Photo credit: Ali Nugent
AuxCordFM is proud to present the third installment in our ‘Best of 2018’ albums countdown. The ten albums selected by Editor James Shotwell will be announced and celebrated through a series of essays. Click here to review the full list and follow us on Twitter for additional updates.
Grief is a monster no one can outrun. Just ask Dan “Soupy” Campbell, frontman of The Wonder Years and someone incredibly in touch with their emotions. Campbell has spent the last decade putting crucial moments from his life into songs, and in turn, The Wonder Years have become a beacon for those who feel lost or alone in this chaotic world. Fans have followed the narrative in the group’s albums and found peace in the emotions detailed through the group’s cathartic lyricism. Sister Cities, the band’s sixth studio album, is no different in that respect, though the emotional well it taps for material runs far deeper than anything they’ve pulled from in the past.
Born from experiences captured while caught between the people listeners need them to be and the humans those closest to them hope they remain, Sister Cities channels years of grief, loss, heartache, and hope into a collection of material that is equal parts catchy and heart-wrenching. Unlike the band’s previous records, which on the surface detailed a rise from the underground to the national spotlight and all the highs and lows experienced along the way, Sister Cities mainly details instances when things fall apart. It’s an album that seeks to find peace in the seemingly endless storm of life, gasping for breath as forces beyond one’s control do their best to crush even the most optimist souls.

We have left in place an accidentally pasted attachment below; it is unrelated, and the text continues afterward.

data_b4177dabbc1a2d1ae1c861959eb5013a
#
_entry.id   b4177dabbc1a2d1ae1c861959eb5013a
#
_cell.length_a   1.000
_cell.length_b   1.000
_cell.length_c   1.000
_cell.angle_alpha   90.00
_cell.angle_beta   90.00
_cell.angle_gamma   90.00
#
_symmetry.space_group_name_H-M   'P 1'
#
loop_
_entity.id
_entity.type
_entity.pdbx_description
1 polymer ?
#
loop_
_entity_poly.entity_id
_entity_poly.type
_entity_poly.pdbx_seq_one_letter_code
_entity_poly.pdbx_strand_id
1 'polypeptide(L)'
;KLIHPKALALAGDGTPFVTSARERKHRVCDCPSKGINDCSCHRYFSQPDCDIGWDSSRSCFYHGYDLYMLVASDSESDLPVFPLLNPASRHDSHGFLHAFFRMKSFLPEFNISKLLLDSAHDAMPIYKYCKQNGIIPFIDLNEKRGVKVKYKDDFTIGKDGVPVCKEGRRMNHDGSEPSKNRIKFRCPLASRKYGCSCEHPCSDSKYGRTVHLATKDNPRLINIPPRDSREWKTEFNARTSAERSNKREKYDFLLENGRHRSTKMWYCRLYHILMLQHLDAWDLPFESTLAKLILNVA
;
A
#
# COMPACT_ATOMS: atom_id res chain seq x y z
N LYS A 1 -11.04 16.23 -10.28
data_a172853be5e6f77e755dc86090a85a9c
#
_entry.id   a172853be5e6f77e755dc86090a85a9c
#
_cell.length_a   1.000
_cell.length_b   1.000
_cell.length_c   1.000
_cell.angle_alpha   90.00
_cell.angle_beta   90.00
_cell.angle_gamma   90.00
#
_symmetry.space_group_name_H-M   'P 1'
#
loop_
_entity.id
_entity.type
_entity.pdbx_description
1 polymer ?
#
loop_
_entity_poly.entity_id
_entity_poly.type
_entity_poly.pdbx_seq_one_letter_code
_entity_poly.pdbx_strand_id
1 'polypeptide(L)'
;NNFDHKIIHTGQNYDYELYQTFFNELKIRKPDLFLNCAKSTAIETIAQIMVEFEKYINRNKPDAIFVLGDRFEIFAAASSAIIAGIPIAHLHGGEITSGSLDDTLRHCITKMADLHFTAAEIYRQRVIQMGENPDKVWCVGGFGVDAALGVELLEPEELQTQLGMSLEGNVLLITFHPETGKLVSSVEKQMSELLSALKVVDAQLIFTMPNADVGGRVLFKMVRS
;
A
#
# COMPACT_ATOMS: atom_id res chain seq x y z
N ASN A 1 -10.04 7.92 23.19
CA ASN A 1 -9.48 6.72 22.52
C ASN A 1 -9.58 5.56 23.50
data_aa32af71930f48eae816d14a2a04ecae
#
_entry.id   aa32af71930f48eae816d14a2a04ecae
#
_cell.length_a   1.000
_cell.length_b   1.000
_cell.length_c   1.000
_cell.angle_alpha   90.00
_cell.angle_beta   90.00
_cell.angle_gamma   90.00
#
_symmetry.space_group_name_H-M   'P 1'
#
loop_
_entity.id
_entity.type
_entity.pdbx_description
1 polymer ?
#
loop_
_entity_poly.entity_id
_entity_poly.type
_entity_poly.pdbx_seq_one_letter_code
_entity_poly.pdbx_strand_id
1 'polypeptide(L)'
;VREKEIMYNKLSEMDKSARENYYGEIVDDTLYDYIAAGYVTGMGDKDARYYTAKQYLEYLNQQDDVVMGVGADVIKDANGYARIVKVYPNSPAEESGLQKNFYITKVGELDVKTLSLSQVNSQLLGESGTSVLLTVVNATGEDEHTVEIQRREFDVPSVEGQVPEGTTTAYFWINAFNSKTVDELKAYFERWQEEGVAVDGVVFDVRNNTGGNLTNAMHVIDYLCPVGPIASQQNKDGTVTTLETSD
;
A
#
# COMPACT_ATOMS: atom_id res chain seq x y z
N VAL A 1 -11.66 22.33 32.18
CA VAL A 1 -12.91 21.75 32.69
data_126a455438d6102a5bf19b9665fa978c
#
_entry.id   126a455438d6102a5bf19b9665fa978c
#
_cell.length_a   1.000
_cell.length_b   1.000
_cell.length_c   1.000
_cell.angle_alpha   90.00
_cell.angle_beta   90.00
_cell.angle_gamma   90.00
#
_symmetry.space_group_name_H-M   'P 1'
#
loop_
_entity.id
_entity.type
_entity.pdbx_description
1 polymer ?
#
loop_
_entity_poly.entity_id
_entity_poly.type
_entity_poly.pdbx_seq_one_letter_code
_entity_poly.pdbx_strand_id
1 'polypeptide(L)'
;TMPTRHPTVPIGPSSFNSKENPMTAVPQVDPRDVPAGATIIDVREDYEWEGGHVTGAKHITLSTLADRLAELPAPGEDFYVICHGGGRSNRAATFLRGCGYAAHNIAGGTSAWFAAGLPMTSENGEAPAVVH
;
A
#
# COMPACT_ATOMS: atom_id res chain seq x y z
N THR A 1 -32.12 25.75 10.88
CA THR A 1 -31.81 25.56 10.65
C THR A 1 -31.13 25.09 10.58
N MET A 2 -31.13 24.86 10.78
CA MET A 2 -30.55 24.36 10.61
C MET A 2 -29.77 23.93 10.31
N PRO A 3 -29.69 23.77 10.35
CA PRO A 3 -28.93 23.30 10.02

The album opener, “Raining In Kyoto,” exemplifies all of this with painful honesty and a propulsive rock sound. Campbell details learning of his grandfather’s death just as he and the band were boarding a plane to tour Japan. He tries to find some distraction or sense of peace in the beauty of the area, but his mind won’t allow him to ignore the final moments he shared with the departed, nor the regret that now weighs on his chest.
As much as the impact of grief informs Sister Cities, there is another lesson to be learned. The world is much smaller than we think. Though thousands of miles can separate two people, they are never so far apart that they cannot feel the other inside their hearts. Our lives are built on the ties we create to others. The people we love, as well as those who love us, are really all we have in this life. Love gives our existence meaning, and when we die, it is the way people remember the love we gave that will define our legacies.
People complain a lot about the way the world is in 2018, but there is a silver lining to be found in the fact that it has never been easier to feel less alone. Someone in Tokyo, for example, can find a friend on the other side of the world by posting their thoughts online. Housebound individuals, as well as those in long-term care facilities, can stay connected to family and friends throughout social media. It’s far from a perfect system, but we live in a golden age of communication. Sister Cities celebrates this while simultaneously speaking to the work that still needs to be done on the part of individuals everywhere. We need to love more, care more, and generally give a damn because we never know what moment will be our last (or the last for someone we care about).